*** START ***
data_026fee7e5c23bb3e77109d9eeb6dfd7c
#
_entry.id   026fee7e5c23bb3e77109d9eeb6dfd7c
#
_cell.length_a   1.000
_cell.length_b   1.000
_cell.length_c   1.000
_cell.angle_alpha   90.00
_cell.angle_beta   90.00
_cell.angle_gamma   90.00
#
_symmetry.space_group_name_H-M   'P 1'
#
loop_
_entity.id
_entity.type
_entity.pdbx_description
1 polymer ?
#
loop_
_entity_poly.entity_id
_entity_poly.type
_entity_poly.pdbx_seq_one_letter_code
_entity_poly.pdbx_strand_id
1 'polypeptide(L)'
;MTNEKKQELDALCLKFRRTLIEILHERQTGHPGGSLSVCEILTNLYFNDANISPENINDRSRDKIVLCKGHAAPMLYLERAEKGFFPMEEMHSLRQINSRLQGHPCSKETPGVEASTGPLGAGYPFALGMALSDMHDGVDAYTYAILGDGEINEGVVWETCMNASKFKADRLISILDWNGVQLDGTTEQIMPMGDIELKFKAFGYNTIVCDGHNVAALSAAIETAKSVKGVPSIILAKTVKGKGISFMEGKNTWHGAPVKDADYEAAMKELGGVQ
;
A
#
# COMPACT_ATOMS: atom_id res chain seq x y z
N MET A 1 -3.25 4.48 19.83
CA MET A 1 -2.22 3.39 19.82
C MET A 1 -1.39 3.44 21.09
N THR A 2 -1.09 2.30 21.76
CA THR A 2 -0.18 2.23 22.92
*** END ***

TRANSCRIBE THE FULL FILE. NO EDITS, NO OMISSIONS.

data_026fee7e5c23bb3e77109d9eeb6dfd7c
#
_entry.id   026fee7e5c23bb3e77109d9eeb6dfd7c
#
_cell.length_a   1.000
_cell.length_b   1.000
_cell.length_c   1.000
_cell.angle_alpha   90.00
_cell.angle_beta   90.00
_cell.angle_gamma   90.00
#
_symmetry.space_group_name_H-M   'P 1'
#
loop_
_entity.id
_entity.type
_entity.pdbx_description
1 polymer ?
#
loop_
_entity_poly.entity_id
_entity_poly.type
_entity_poly.pdbx_seq_one_letter_code
_entity_poly.pdbx_strand_id
1 'polypeptide(L)'
;MTNEKKQELDALCLKFRRTLIEILHERQTGHPGGSLSVCEILTNLYFNDANISPENINDRSRDKIVLCKGHAAPMLYLERAEKGFFPMEEMHSLRQINSRLQGHPCSKETPGVEASTGPLGAGYPFALGMALSDMHDGVDAYTYAILGDGEINEGVVWETCMNASKFKADRLISILDWNGVQLDGTTEQIMPMGDIELKFKAFGYNTIVCDGHNVAALSAAIETAKSVKGVPSIILAKTVKGKGISFMEGKNTWHGAPVKDADYEAAMKELGGVQ
;
A
#
# COMPACT_ATOMS: atom_id res chain seq x y z
N MET A 1 -3.25 4.48 19.83
CA MET A 1 -2.22 3.39 19.82
C MET A 1 -1.39 3.44 21.09
N THR A 2 -1.09 2.30 21.76
CA THR A 2 -0.18 2.23 22.92